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Latent resilience in ponderosa pine forest: effects of resumed frequent fire

Andrew J. Larson, R. Travis Belote, C. Alina Cansler, Sean A. Parks and Matthew S. Dietz
Ecological Applications
Vol. 23, No. 6 (September 2013), pp. 1243-1249
Published by: Wiley
Stable URL: http://www.jstor.org/stable/23596820
Page Count: 7
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Abstract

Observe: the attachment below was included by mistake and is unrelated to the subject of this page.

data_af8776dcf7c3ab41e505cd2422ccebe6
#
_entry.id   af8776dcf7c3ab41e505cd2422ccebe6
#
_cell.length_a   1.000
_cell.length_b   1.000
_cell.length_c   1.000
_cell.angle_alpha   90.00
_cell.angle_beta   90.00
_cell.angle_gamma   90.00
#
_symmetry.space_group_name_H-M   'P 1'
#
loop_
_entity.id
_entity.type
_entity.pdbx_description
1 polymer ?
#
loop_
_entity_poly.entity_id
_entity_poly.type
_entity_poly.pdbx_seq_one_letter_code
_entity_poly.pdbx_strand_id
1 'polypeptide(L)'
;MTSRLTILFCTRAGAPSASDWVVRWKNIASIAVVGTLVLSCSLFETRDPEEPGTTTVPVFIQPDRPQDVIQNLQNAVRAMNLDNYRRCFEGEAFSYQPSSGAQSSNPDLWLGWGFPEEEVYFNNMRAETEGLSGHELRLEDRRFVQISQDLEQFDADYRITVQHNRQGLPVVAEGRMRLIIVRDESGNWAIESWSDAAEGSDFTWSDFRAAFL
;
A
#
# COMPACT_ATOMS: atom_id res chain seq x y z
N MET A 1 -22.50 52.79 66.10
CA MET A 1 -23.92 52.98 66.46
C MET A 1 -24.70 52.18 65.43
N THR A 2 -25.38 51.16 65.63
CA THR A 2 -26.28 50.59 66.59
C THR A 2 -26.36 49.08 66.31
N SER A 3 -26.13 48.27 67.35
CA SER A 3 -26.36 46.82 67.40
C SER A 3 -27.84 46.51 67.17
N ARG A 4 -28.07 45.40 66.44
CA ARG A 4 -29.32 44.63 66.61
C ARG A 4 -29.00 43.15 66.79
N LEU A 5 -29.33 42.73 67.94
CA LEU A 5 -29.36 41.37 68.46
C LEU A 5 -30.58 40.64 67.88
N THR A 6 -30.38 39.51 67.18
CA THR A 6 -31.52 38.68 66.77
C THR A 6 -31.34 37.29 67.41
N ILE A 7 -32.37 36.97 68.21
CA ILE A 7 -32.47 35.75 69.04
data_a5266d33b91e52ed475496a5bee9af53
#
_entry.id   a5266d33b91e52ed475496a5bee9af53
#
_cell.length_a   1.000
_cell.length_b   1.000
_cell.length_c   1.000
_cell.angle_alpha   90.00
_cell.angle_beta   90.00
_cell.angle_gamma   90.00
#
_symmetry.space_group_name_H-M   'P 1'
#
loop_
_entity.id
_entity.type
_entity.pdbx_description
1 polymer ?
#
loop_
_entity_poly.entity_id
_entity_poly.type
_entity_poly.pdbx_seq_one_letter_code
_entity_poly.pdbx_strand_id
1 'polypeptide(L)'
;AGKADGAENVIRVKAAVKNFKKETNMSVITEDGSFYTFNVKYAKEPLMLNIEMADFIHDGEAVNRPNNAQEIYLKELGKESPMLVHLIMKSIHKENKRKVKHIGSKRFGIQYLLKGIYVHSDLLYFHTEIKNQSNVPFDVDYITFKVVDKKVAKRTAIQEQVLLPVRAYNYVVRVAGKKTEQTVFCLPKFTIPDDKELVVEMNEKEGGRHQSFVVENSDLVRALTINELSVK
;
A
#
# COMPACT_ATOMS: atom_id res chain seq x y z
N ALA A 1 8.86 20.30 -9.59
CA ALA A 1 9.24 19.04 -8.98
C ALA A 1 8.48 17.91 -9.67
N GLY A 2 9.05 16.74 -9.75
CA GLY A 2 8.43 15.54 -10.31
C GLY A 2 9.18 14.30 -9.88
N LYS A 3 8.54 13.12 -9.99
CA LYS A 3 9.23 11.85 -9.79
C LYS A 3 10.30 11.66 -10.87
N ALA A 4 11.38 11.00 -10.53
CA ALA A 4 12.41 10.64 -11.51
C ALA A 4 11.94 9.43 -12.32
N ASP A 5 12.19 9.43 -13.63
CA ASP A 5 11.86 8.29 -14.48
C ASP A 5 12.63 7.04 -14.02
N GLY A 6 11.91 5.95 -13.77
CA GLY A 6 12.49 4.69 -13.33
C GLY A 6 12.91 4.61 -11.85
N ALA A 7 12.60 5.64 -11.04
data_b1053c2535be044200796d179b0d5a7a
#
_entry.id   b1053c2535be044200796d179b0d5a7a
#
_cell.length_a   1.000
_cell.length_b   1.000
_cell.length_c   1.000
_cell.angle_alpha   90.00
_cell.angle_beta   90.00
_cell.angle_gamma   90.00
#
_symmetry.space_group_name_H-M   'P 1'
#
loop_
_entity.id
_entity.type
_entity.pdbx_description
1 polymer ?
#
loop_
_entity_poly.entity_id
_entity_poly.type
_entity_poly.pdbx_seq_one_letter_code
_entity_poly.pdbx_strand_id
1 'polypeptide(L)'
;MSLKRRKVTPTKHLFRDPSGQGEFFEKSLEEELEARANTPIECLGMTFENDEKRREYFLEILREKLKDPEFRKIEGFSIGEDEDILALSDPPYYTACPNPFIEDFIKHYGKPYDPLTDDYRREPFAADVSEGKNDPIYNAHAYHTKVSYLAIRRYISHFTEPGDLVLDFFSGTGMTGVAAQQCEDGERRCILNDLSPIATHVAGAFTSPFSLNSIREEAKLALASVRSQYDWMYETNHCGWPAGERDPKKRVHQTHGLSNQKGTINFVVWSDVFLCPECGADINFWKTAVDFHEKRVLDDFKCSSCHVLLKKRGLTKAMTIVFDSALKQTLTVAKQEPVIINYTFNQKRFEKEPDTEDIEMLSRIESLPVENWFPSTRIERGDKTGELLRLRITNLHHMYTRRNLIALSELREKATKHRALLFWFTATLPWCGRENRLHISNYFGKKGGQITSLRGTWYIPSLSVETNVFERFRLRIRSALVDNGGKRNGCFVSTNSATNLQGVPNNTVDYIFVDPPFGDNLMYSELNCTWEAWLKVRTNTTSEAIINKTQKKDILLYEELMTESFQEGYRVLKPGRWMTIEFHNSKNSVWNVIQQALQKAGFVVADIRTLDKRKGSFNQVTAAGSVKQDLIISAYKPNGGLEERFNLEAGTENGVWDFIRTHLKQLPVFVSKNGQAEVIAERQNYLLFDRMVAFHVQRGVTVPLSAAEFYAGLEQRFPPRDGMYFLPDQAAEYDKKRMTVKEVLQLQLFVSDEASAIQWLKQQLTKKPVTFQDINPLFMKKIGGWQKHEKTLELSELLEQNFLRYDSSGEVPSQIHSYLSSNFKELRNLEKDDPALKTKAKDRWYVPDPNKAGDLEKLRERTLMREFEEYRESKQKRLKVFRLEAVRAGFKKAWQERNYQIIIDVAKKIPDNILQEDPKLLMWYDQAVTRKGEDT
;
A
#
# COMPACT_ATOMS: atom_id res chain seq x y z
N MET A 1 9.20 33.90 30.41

Ecological systems often exhibit resilient states that are maintained through negative feedbacks. In ponderosa pine forests, fire historically represented the negative feedback mechanism that maintained ecosystem resilience; fire exclusion reduced that resilience, predisposing the transition to an alternative ecosystem state upon reintroduction of fire. We evaluated the effects of reintroduced frequent wildfire in unlogged, fire-excluded, ponderosa pine forest in the Bob Marshall Wilderness, Montana, USA. Initial reintroduction of fire in 2003 reduced tree density and consumed surface fuels, but also stimulated establishment of a dense cohort of lodgepole pine, maintaining a trajectory toward an alternative state. Resumption of a frequent fire regime by a second fire in 2011 restored a low-density forest dominated by large-diameter ponderosa pine by eliminating many regenerating lodgepole pines and by continuing to remove surface fuels and small-diameter lodgepole pine and Douglas-fir that established during the fire suppression era. Our data demonstrate that some unlogged, fire-excluded, ponderosa pine forests possess latent resilience to reintroduced fire. A passive model of simply allowing lightning-ignited fires to burn appears to be a viable approach to restoration of such forests.

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